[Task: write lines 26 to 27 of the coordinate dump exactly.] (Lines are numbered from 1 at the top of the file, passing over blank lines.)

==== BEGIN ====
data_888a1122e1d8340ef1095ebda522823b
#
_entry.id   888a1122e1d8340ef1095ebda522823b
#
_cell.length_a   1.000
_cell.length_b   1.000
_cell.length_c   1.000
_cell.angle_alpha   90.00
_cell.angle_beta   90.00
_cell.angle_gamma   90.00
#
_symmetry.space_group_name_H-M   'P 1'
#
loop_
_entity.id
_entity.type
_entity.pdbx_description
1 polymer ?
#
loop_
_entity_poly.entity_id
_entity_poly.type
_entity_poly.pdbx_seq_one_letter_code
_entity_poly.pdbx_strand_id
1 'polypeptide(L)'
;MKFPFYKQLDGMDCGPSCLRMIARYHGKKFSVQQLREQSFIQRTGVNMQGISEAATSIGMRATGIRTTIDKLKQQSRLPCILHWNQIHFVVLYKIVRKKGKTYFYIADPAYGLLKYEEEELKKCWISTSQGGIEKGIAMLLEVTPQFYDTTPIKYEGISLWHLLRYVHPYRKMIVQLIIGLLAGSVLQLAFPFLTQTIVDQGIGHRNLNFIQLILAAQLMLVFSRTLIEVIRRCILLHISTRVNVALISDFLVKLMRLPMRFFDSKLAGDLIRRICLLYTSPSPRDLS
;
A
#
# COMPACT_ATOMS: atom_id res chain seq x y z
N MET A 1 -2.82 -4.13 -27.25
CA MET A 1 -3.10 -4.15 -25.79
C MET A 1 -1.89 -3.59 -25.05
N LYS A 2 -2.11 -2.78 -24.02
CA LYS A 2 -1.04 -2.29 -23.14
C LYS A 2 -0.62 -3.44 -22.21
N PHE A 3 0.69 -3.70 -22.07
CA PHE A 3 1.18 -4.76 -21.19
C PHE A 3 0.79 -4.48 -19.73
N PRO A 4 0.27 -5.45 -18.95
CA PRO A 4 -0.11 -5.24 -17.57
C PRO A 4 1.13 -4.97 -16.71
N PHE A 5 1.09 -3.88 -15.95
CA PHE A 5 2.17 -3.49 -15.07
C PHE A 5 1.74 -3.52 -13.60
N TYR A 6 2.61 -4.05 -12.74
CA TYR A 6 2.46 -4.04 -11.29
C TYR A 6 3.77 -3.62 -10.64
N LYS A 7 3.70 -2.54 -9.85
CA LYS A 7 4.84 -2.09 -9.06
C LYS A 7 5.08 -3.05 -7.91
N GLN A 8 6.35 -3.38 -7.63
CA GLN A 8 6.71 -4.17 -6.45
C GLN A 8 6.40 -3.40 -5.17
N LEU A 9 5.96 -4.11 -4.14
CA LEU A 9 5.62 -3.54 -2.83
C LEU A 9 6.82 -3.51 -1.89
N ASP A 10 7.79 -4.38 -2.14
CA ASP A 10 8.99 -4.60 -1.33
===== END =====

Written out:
;MKFPFYKQLDGMDCGPSCLRMIARYHGKKFSVQQLREQSFIQRTGVNMQGISEAATSIGMRATGIRTTIDKLKQQSRLPCILHWNQIHFVVLYKIVRKKGKTYFYIADPAYGLLKYEEEELKKCWISTSQGGIEKGIAMLLEVTPQFYDTTPIKYEGISLWHLLRYVHPYRKMIVQLIIGLLAGSVLQLAFPFLTQTIVDQGIGHRNLNFIQLILAAQLMLVFSRTLIEVIRRCILLHISTRVNVALISDFLVKLMRLPMRFFDSKLAGDLIRRICLLYTSPSPRDLS
;